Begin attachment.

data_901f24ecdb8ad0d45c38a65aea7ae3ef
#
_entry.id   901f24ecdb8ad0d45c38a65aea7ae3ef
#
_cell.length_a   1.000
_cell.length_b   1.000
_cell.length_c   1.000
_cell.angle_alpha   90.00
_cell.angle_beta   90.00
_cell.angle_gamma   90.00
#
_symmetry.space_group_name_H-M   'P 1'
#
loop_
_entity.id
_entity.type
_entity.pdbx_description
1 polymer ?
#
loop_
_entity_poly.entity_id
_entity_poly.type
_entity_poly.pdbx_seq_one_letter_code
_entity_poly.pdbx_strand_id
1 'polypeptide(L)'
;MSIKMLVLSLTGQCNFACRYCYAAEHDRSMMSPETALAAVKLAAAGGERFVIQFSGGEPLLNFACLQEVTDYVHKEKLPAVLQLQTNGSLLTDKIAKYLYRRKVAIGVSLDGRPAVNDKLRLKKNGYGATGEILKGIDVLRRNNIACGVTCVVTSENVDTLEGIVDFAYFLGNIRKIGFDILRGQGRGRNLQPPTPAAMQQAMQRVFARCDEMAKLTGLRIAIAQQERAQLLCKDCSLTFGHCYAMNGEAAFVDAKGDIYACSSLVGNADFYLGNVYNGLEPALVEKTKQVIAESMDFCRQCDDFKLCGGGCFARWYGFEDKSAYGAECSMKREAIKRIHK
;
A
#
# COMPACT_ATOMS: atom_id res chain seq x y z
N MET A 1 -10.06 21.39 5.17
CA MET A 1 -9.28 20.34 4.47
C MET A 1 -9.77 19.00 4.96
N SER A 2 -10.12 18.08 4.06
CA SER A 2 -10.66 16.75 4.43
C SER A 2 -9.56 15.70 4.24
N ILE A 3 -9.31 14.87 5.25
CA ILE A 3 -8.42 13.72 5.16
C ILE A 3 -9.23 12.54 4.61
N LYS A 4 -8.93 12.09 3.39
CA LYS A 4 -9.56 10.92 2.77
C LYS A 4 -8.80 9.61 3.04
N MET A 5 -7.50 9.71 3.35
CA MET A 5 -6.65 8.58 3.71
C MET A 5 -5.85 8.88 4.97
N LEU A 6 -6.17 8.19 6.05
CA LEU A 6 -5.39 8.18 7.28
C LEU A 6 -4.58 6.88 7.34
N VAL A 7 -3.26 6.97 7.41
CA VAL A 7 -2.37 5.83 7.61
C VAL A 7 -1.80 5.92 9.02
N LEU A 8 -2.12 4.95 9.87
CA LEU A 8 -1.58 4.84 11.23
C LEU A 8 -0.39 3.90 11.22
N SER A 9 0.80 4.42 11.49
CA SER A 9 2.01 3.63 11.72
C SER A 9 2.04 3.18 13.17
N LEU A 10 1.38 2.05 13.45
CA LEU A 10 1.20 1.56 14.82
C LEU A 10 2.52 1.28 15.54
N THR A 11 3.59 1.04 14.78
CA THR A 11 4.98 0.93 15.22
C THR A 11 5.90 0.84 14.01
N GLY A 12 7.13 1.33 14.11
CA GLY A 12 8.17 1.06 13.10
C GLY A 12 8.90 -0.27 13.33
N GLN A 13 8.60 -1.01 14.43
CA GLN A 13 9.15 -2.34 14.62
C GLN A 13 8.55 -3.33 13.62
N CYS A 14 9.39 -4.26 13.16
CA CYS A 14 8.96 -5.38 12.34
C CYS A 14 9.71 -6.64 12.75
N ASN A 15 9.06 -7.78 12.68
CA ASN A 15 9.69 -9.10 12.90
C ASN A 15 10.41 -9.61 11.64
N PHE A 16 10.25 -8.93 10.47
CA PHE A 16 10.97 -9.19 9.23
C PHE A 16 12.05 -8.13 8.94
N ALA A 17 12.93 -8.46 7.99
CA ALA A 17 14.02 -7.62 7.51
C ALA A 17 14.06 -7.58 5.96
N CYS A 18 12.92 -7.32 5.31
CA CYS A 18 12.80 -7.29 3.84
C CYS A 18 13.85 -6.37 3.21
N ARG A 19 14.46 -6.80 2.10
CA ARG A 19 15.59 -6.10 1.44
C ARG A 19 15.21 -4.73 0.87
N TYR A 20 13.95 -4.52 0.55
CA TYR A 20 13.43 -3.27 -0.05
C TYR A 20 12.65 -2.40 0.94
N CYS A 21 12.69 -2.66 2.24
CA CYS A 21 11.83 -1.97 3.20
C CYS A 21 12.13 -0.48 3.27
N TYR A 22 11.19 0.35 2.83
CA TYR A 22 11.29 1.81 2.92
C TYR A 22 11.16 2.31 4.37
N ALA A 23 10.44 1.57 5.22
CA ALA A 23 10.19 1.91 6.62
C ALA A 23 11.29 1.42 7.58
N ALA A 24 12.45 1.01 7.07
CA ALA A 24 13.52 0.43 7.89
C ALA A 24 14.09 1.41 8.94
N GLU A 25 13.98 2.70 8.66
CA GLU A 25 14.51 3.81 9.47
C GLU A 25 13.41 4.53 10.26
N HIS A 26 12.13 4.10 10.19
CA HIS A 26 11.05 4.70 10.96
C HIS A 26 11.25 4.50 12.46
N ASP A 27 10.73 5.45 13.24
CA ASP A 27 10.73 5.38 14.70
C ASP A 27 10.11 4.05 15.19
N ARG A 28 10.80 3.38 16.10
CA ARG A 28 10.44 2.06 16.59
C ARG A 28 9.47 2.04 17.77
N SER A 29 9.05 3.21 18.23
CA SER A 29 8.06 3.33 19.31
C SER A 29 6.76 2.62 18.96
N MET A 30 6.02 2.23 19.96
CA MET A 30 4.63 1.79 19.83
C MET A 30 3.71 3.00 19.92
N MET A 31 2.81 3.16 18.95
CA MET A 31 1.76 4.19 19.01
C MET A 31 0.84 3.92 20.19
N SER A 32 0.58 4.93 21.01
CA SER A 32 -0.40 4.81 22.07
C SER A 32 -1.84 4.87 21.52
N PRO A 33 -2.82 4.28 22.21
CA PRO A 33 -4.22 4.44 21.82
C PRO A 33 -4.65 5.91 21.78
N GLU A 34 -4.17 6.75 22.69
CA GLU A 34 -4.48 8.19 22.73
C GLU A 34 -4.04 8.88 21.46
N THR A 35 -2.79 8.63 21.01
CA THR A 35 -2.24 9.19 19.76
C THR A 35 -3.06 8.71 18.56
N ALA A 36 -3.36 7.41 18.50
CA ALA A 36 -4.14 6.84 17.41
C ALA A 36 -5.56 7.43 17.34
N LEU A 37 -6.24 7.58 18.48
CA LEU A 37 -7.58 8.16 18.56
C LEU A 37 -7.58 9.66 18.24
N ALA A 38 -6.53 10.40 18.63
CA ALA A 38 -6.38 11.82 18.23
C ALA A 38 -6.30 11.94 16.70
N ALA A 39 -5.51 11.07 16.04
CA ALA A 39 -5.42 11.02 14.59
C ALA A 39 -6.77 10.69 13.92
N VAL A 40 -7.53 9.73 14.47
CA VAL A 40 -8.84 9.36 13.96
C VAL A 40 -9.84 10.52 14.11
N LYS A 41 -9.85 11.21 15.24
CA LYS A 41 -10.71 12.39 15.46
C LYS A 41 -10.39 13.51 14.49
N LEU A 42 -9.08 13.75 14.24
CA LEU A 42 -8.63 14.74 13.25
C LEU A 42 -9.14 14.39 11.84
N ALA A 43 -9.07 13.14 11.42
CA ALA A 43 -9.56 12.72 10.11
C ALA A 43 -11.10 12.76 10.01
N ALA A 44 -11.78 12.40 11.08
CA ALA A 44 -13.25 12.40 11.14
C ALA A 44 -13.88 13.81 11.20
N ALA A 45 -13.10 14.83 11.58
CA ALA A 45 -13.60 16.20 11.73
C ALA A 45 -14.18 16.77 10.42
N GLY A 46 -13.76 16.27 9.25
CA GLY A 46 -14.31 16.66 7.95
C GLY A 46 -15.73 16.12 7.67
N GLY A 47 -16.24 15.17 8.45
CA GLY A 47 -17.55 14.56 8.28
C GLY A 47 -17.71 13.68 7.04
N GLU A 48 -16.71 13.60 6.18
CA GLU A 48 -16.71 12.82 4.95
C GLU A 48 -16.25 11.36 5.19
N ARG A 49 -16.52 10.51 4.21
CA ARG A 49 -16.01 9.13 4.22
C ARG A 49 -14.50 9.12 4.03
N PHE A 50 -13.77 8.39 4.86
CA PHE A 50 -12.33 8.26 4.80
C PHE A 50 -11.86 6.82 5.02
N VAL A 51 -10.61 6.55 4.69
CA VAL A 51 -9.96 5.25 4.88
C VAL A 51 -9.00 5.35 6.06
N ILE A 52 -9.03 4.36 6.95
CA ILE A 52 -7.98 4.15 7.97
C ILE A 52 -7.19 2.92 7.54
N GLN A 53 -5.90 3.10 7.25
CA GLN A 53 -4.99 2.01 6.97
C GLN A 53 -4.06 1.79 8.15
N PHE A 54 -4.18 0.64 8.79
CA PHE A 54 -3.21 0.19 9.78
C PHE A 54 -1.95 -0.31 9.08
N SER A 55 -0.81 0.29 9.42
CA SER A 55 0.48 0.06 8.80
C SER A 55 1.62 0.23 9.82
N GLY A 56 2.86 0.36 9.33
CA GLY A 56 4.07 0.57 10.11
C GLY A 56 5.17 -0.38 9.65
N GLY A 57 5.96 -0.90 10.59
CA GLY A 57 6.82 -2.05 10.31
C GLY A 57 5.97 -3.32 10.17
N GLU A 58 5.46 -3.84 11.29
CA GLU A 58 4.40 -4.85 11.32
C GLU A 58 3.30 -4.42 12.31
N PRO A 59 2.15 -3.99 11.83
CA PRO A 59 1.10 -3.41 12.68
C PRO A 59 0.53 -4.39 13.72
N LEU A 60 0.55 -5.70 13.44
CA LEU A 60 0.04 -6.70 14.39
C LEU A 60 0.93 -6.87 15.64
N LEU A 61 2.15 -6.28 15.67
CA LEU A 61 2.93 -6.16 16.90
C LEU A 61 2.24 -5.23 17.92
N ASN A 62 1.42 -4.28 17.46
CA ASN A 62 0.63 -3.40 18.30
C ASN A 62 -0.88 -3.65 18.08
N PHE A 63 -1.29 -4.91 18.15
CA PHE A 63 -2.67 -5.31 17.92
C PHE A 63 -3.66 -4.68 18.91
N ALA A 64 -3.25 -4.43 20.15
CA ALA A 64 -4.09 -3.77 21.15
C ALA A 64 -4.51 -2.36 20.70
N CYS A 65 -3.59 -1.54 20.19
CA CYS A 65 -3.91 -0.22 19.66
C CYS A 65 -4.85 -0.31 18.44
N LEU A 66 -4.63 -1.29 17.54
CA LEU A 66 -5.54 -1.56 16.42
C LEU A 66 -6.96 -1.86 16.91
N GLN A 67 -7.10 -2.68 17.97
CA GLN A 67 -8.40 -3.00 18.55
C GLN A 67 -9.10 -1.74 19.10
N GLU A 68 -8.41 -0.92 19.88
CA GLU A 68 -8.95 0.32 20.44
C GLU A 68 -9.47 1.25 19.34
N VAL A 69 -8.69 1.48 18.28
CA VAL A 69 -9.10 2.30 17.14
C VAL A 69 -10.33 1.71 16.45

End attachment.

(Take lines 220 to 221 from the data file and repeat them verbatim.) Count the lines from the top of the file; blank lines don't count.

N ALA A 64 -3.25 -4.43 20.15
CA ALA A 64 -4.09 -3.77 21.15